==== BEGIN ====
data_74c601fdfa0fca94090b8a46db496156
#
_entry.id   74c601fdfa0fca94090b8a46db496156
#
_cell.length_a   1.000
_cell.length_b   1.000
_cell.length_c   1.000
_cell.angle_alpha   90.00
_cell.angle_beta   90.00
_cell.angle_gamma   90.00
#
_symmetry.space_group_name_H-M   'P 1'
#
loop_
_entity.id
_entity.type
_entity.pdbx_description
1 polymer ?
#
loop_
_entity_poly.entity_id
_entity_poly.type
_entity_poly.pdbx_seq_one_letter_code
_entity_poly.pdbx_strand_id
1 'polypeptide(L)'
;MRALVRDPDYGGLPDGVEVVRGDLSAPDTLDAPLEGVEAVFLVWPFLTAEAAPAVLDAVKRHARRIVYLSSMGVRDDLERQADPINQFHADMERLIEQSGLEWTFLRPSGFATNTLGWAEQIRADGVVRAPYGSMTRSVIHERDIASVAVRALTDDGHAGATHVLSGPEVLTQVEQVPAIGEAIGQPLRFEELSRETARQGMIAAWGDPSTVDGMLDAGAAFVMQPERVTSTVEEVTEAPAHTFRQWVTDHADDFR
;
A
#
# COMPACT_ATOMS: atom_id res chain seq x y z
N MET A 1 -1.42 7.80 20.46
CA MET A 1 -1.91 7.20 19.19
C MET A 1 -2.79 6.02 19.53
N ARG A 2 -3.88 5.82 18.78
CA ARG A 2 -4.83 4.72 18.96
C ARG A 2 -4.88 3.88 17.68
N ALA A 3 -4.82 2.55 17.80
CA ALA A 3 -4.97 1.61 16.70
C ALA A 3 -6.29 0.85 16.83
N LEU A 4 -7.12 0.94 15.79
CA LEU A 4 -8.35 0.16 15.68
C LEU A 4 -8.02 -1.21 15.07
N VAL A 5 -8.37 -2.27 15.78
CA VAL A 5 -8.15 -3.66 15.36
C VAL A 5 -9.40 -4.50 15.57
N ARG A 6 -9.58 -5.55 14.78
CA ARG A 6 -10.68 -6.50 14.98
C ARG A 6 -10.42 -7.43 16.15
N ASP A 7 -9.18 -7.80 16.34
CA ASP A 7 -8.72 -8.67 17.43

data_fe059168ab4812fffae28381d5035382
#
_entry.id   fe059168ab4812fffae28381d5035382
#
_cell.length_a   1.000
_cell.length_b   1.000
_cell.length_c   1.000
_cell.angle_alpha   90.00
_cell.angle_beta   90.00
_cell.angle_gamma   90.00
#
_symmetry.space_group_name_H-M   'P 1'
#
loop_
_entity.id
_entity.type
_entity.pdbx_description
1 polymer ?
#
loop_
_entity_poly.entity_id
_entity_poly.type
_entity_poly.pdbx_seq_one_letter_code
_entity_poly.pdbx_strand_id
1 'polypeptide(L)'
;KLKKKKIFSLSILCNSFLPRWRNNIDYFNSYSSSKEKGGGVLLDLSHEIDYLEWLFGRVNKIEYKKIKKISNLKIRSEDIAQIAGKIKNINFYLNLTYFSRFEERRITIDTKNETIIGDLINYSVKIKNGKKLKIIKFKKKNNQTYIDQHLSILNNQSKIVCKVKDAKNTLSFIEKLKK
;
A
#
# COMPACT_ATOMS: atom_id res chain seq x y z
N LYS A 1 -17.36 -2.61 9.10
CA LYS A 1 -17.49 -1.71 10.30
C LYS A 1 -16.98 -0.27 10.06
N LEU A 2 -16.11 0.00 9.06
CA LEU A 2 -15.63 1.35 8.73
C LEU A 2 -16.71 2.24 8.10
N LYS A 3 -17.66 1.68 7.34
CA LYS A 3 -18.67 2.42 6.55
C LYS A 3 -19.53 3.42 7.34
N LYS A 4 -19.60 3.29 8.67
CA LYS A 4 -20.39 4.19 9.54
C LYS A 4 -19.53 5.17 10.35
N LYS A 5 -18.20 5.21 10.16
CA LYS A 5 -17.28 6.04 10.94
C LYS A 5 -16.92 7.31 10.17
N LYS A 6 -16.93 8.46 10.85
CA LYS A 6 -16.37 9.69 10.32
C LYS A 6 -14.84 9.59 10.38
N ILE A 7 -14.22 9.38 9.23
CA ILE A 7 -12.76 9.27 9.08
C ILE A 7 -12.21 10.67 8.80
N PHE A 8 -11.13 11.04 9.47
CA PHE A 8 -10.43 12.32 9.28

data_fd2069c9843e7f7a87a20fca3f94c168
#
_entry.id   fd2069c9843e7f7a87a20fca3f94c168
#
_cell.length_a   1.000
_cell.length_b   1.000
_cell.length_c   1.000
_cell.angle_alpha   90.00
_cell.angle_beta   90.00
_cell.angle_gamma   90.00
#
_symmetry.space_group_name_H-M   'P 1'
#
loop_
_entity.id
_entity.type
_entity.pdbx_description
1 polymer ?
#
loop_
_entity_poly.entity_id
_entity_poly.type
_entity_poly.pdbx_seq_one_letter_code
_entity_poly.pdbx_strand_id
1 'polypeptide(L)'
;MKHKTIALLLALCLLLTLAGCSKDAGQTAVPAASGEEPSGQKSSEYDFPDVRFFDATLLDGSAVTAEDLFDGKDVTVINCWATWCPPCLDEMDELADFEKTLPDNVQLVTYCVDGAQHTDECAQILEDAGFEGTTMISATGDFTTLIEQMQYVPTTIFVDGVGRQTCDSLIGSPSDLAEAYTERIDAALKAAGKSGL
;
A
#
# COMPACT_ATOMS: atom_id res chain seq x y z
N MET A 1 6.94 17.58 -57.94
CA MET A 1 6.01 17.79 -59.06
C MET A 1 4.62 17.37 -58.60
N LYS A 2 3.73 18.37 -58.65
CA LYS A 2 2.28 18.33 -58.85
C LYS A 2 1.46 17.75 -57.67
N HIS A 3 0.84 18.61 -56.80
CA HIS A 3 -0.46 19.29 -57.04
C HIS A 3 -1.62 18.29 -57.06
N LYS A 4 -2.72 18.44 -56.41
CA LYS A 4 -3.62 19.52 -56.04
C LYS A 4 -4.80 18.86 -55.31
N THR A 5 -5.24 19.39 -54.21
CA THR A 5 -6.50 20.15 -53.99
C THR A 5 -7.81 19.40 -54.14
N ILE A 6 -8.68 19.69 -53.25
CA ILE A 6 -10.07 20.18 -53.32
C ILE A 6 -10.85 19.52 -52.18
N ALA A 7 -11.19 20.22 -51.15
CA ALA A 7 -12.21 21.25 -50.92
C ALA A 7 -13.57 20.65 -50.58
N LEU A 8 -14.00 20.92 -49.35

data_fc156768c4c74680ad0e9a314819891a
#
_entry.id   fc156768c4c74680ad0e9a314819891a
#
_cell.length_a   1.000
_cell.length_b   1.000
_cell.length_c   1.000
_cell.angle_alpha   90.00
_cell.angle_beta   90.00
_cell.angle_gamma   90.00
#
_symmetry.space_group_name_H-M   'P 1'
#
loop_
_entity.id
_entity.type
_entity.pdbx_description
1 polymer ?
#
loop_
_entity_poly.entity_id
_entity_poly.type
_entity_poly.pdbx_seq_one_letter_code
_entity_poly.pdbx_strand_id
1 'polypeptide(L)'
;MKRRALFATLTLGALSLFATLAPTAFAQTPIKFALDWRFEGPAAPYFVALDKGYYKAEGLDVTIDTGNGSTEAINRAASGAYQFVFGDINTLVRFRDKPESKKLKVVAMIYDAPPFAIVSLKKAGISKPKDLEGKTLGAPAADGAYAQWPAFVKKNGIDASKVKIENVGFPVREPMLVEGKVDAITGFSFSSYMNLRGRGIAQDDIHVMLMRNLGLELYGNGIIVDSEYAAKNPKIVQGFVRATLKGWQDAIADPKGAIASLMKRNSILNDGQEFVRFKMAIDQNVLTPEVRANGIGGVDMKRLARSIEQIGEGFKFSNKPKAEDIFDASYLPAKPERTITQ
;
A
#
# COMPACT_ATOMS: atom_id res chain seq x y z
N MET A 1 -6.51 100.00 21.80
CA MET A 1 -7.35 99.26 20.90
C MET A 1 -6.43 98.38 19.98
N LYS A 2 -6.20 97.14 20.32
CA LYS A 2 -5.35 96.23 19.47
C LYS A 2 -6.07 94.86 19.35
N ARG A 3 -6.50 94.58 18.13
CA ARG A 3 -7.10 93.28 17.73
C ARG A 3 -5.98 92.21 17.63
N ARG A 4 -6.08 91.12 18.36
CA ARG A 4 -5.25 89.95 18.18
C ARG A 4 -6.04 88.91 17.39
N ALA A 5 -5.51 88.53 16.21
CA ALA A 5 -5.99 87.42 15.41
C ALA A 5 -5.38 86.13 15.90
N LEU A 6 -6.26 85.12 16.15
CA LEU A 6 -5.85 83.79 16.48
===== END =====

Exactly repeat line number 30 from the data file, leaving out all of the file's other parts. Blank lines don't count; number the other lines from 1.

# COMPACT_ATOMS: atom_id res chain seq x y z